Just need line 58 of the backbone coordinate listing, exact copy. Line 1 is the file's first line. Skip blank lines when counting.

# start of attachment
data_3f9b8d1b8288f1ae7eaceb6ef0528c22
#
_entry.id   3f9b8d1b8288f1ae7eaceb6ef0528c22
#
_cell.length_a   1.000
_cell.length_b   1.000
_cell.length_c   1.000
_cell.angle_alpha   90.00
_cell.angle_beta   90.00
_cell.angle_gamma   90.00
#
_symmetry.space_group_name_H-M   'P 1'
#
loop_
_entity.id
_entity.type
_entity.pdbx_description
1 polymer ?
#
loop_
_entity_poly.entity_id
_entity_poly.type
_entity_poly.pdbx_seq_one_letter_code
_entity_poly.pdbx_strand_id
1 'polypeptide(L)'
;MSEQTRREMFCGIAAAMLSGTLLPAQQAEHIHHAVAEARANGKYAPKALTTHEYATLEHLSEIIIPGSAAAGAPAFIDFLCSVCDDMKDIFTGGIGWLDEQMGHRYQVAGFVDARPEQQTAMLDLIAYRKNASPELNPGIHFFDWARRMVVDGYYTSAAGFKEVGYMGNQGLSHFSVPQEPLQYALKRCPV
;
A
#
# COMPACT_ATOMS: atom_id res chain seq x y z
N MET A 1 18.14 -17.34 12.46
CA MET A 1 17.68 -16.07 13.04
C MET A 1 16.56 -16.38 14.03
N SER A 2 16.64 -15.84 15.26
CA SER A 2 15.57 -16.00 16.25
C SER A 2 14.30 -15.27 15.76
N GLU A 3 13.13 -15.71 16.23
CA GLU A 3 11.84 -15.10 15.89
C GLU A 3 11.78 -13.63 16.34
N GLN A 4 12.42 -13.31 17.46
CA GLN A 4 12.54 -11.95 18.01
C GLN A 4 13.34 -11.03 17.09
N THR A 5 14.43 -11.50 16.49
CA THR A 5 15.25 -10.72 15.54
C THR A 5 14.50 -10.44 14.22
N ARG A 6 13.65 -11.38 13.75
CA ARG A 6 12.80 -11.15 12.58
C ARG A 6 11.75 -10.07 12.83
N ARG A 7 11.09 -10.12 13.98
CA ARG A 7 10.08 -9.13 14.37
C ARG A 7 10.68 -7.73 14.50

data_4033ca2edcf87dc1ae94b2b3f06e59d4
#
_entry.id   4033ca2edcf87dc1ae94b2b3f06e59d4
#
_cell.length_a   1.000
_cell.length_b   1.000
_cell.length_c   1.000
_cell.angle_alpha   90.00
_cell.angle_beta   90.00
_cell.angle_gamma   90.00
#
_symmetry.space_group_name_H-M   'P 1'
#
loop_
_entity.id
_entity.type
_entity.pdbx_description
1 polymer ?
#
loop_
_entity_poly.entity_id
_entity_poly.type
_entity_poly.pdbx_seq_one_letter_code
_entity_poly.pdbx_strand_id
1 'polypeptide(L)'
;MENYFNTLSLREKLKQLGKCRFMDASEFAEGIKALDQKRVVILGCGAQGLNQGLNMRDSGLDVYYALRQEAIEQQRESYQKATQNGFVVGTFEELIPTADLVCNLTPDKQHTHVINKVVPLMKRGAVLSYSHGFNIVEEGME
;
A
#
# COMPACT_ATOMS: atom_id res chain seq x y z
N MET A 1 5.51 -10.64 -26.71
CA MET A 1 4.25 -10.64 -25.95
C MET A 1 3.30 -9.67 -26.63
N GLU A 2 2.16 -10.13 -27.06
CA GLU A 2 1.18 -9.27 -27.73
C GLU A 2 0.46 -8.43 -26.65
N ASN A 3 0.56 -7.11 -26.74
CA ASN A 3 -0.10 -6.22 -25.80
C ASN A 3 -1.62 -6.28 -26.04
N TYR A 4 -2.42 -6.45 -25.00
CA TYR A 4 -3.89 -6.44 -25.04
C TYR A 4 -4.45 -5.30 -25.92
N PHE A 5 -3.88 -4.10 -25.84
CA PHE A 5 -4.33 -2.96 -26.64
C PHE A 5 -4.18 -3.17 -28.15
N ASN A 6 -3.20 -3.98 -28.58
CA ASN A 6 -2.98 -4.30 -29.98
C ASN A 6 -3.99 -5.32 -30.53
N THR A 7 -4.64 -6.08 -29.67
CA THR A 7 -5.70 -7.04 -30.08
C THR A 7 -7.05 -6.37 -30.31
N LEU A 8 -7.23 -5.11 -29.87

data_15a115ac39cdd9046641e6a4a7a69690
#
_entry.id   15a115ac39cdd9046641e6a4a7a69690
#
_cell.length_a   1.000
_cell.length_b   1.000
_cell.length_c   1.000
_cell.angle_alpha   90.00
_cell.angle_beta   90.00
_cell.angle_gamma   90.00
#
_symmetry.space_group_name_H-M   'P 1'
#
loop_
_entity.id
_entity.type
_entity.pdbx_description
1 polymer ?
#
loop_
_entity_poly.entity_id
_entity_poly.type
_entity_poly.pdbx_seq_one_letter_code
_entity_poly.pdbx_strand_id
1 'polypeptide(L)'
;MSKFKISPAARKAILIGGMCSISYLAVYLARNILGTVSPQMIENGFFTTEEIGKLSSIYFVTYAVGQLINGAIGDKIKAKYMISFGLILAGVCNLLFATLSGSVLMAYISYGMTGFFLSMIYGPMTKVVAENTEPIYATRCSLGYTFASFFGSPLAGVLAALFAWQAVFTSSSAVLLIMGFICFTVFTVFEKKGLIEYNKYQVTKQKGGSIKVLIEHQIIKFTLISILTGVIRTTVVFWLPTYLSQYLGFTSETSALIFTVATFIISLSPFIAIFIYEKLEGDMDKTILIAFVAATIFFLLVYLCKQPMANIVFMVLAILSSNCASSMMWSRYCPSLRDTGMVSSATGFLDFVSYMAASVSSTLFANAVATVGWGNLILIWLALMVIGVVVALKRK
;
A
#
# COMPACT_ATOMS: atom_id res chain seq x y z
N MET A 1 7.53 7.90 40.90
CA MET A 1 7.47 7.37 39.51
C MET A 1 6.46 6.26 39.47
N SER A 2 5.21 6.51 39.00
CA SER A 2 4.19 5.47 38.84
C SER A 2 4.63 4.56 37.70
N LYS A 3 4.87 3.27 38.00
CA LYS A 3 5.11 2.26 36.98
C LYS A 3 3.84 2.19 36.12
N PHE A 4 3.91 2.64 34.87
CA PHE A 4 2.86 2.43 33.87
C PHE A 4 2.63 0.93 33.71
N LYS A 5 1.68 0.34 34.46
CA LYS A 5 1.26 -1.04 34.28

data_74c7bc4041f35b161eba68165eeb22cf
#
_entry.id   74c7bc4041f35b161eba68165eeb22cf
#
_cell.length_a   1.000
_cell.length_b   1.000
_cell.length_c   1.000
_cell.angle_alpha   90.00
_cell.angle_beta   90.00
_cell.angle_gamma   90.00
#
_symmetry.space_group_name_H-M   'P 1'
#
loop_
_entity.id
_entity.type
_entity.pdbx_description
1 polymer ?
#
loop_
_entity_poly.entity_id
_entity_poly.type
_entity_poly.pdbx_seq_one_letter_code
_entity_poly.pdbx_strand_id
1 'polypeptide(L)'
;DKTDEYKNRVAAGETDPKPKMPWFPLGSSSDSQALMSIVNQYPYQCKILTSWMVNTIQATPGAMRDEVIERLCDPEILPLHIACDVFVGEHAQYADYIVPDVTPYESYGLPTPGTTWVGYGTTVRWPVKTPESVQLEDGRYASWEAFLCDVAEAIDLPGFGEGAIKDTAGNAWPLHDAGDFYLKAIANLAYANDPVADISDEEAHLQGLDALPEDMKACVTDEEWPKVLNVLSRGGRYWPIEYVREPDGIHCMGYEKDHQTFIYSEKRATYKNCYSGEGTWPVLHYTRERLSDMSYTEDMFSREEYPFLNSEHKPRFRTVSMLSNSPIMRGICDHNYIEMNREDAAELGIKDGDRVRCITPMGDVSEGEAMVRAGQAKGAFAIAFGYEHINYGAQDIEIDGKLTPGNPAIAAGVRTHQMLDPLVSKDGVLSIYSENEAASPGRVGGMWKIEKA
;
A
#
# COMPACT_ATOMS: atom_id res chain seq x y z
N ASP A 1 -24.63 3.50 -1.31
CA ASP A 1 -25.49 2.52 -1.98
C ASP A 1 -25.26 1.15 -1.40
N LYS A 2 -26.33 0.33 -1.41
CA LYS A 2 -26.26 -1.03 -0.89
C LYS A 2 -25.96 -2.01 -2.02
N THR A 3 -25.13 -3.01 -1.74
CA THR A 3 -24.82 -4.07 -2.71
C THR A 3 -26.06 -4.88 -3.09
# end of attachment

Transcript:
_cell.length_c   1.000